Trigonometry question.

• February 6th 2011, 06:43 AM
Googl
Trigonometry question.
Hi all,

I am new here by the way, I have a small problem for a question I can complete in Compound Angle identities

Prove that:
sinθ = tan (θ/2)(1 + cosθ)

Look forward to the answer. I can almost work it work it out but I get stuck somewhere near the end.
• February 6th 2011, 07:02 AM
Plato
Hello and welcome to MathHelpForum.
You should understand that this is not a homework service nor is it a tutorial service. Please either post some of your own work on this problem or explain what you do not understand about the question.
• February 6th 2011, 09:10 AM
Googl
Quote:

Originally Posted by Plato
Hello and welcome to MathHelpForum.
You should understand that this is not a homework service nor is it a tutorial service. Please either post some of your own work on this problem or explain what you do not understand about the question.

I understand that. This is not homework, it's for my own understanding of Trig (revision). Okay how I did it...

sinθ = tan (θ/2)(1 + cosθ)
tan (θ/2) (1 + cos (θ/2 + θ/2))
tan (θ/2)(cos^2(θ/2) - sin^2(θ/2))
tan (θ/2)(cos^2(θ/2) + sin^2(θ/2) + cos^2(θ/2) - sin^2(θ/2))
Attachment 20699
• February 6th 2011, 09:28 AM
e^(i*pi)
Let $A = \dfrac{\theta}{2}$ (purely to save me effort)

From line 2: $\tan(A)(1+\cos(2A)) = \dfrac{\sin(A)}{\cos(A)} \cdot 2\cos^2A = 2 \sin A \cos A = 2 \sin\left(\dfrac{\theta}{2}\right) \cos\left(\dfrac{\theta}{2}\right)$

There is a common identity you can use now to get the LHS
• February 6th 2011, 09:55 AM
Googl
Quote:

Originally Posted by e^(i*pi)
Let $A = \dfrac{\theta}{2}$ (purely to save me effort)

From line 2: $\tan(A)(1+\cos(2A)) = \dfrac{\sin(A)}{\cos(A)} \cdot 2\cos^2A = 2 \sin A \cos A = 2 \sin\left(\dfrac{\theta}{2}\right) \cos\left(\dfrac{\theta}{2}\right)$

There is a common identity you can use now to get the LHS

Hello e^(i*pi)

I actually did it, and got to the same stage and over it but got lost because I had no confidence. This is where I gave up because I thought it would never end up as sinθ.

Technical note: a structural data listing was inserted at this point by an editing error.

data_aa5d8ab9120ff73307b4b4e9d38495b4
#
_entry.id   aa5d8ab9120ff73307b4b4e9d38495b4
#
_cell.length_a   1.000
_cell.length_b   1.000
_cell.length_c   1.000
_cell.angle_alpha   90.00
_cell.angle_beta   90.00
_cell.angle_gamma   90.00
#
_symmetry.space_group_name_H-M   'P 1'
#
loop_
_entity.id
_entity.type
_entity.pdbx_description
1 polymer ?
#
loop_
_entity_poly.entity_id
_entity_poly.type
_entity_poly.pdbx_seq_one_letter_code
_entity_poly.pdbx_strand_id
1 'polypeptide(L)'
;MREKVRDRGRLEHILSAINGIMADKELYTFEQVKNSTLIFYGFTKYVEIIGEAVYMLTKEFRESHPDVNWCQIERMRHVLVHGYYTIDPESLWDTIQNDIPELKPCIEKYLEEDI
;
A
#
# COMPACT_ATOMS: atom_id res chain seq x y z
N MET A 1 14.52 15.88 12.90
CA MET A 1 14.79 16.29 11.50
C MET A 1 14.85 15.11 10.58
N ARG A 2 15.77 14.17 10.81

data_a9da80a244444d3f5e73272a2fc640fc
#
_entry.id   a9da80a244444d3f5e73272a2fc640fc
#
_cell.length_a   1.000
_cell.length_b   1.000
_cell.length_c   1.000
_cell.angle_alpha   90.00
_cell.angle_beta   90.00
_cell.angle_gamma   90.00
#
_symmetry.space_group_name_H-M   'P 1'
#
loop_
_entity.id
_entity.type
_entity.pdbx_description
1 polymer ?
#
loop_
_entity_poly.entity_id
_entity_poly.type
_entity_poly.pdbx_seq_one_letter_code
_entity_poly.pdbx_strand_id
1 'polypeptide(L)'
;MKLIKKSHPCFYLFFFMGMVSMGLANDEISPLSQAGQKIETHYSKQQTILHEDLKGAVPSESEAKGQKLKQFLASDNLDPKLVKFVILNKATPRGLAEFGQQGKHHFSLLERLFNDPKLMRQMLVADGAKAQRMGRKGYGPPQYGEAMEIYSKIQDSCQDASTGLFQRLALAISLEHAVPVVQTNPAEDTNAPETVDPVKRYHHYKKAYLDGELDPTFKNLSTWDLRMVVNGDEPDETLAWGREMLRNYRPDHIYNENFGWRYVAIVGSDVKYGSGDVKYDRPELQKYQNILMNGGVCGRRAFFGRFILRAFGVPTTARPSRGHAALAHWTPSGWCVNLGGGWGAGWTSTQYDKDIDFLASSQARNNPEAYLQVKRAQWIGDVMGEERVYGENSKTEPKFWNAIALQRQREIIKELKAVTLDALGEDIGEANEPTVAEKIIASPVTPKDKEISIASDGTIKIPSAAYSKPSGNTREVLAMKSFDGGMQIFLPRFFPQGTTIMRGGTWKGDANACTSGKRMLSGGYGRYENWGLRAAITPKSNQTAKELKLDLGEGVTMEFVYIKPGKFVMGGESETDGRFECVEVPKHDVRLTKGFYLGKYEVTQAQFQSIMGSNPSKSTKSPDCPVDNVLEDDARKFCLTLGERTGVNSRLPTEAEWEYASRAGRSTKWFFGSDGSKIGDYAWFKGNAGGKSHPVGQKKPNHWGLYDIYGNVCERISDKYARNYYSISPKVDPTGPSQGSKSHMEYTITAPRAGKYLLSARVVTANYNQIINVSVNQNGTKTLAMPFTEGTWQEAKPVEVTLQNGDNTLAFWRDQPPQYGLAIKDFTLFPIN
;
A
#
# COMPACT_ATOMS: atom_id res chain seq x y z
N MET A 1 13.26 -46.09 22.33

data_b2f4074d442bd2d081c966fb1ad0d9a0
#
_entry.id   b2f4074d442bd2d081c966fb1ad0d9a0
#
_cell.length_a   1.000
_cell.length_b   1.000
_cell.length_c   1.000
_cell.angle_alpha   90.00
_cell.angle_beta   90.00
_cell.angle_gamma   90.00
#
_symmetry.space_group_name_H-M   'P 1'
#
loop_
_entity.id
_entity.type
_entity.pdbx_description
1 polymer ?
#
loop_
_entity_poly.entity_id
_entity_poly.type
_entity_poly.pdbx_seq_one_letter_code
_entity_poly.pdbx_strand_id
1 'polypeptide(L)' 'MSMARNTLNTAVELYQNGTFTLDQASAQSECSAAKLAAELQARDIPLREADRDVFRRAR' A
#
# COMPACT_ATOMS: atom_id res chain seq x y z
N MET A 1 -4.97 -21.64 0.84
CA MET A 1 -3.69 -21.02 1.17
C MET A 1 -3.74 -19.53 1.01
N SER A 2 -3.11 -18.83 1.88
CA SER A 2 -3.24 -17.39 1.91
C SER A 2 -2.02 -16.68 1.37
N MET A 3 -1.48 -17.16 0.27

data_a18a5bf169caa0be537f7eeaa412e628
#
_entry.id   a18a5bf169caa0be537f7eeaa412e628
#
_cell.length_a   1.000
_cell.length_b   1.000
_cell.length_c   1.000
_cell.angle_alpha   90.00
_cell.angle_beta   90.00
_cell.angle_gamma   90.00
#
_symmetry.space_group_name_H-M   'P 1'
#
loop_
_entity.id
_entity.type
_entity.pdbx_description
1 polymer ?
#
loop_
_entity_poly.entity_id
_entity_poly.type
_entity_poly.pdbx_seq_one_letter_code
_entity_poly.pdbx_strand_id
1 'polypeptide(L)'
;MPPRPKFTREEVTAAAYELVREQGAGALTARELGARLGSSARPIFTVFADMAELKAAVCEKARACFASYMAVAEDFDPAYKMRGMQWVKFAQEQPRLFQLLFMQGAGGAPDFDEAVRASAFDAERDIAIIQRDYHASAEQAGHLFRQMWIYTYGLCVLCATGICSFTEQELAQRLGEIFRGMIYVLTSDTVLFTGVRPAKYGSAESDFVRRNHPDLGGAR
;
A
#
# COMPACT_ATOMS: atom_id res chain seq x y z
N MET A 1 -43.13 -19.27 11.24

Attachment 20700

So this is correct?
Attachment 20701

Thanks a lot. I have another similar question. I will try to work it out first see whether I get then I will submit it.
• February 6th 2011, 10:06 AM
Soroban
Hello, Googl!

Quote:

$\text{Prove that: }\:\sin\theta \:=\:\tan \frac{\theta}{2}(1 + \cos\theta)$

Identities: . $\begin{array}{ccccccc}\cos^2\!\frac{\theta}{2} &=& \dfrac{1+\cos\theta}{2} &\Rightarrow& 1 + \cos\theta &=& 2\cos^2\!\frac{\theta}{2} \\ \\[-3mm]
\sin\theta &=& 2\sin\frac{\theta}{2}\cos\frac{\theta}{2} \end{array}$

$\text{On the right side we have:}$

. . $\tan\frac{\theta}{2}(1 + \cos\theta)\;=\;\dfrac{\sin\frac{\theta}{2}}{\cos\ frac{\theta}{2}}(2\cos^2\!\frac{\theta}{2}) \;=\;2\sin\frac{\theta}{2}\cos\frac{\theta}{2} \;=\;\sin\theta$

• February 6th 2011, 11:20 AM
Quote:

Originally Posted by Googl
Hello e^(i*pi)

I actually did it, and got to the same stage and over it but got lost because I had no confidence. This is where I gave up because I thought it would never end up as sinθ.
Attachment 20700

So this is correct?
Attachment 20701

Thanks a lot. I have another similar question. I will try to work it out first see whether I get then I will submit it.

Yes, that's good when starting at the right.

To start at the left and end up at the right...

$\displaystyle\ sin\theta=sin\left(\frac{\theta}{2}+\frac{\theta}{ 2}\right)=2sin\frac{\theta}{2}cos\frac{\theta}{2}$

using $sin2A=2sinAcosA$

which gets us to the half angle.
To get tan, we need cos under the sine, so multiply by

$\displaystyle\ 1=\frac{cos\frac{\theta}{2}}{cos\frac{\theta}{2}}$

$\displaystyle\ 2sin\frac{\theta}{2}cos\frac{\theta}{2}\left[\frac{cos\frac{\theta}{2}}{cos\frac{\theta}{2}}\ri ght]=\frac{sin\frac{\theta}{2}}{cos\frac{\theta}{2}}\l eft[2cos^2\frac{\theta}{2}\right]$

Now use

$cos^2A=\frac{1}{2}(1+cos2A)\Rightarrow\ 2cos^2A=1+cos2A$

to get

$\displaystyle\ sin\theta=tan\frac{\theta}{2}\left[1+cos\left(\frac{\theta}{2}+\frac{\theta}{2}\right )\right]$